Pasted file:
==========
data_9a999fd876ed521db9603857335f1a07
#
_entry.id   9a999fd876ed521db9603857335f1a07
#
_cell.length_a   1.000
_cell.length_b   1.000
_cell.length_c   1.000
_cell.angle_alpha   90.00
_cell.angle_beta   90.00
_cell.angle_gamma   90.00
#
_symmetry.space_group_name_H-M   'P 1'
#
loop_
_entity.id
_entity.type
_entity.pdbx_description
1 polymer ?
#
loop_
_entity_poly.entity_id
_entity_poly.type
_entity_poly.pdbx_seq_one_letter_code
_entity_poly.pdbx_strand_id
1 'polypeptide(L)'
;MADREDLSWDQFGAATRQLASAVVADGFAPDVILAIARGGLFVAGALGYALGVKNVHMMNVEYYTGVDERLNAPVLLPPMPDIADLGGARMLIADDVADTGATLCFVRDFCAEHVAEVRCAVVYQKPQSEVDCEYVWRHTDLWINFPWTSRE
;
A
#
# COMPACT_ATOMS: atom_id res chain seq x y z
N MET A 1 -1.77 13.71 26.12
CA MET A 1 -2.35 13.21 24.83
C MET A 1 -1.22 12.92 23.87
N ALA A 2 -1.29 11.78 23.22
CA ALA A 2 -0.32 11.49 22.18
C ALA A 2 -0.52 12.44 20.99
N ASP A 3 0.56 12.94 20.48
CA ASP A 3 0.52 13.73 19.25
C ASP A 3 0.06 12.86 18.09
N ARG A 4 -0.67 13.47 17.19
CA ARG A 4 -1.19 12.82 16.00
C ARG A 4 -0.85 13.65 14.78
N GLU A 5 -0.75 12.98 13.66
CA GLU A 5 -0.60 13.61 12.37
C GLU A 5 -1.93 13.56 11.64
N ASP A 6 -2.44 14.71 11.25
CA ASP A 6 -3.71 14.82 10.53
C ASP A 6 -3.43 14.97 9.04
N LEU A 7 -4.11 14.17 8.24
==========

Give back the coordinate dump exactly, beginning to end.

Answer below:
data_9a999fd876ed521db9603857335f1a07
#
_entry.id   9a999fd876ed521db9603857335f1a07
#
_cell.length_a   1.000
_cell.length_b   1.000
_cell.length_c   1.000
_cell.angle_alpha   90.00
_cell.angle_beta   90.00
_cell.angle_gamma   90.00
#
_symmetry.space_group_name_H-M   'P 1'
#
loop_
_entity.id
_entity.type
_entity.pdbx_description
1 polymer ?
#
loop_
_entity_poly.entity_id
_entity_poly.type
_entity_poly.pdbx_seq_one_letter_code
_entity_poly.pdbx_strand_id
1 'polypeptide(L)'
;MADREDLSWDQFGAATRQLASAVVADGFAPDVILAIARGGLFVAGALGYALGVKNVHMMNVEYYTGVDERLNAPVLLPPMPDIADLGGARMLIADDVADTGATLCFVRDFCAEHVAEVRCAVVYQKPQSEVDCEYVWRHTDLWINFPWTSRE
;
A
#
# COMPACT_ATOMS: atom_id res chain seq x y z
N MET A 1 -1.77 13.71 26.12
CA MET A 1 -2.35 13.21 24.83
C MET A 1 -1.22 12.92 23.87
N ALA A 2 -1.29 11.78 23.22
CA ALA A 2 -0.32 11.49 22.18
C ALA A 2 -0.52 12.44 20.99
N ASP A 3 0.56 12.94 20.48
CA ASP A 3 0.52 13.73 19.25
C ASP A 3 0.06 12.86 18.09
N ARG A 4 -0.67 13.47 17.19
CA ARG A 4 -1.19 12.82 16.00
C ARG A 4 -0.85 13.65 14.78
N GLU A 5 -0.75 12.98 13.66
CA GLU A 5 -0.60 13.61 12.37
C GLU A 5 -1.93 13.56 11.64
N ASP A 6 -2.44 14.71 11.25
CA ASP A 6 -3.71 14.82 10.53
C ASP A 6 -3.43 14.97 9.04
N LEU A 7 -4.11 14.17 8.24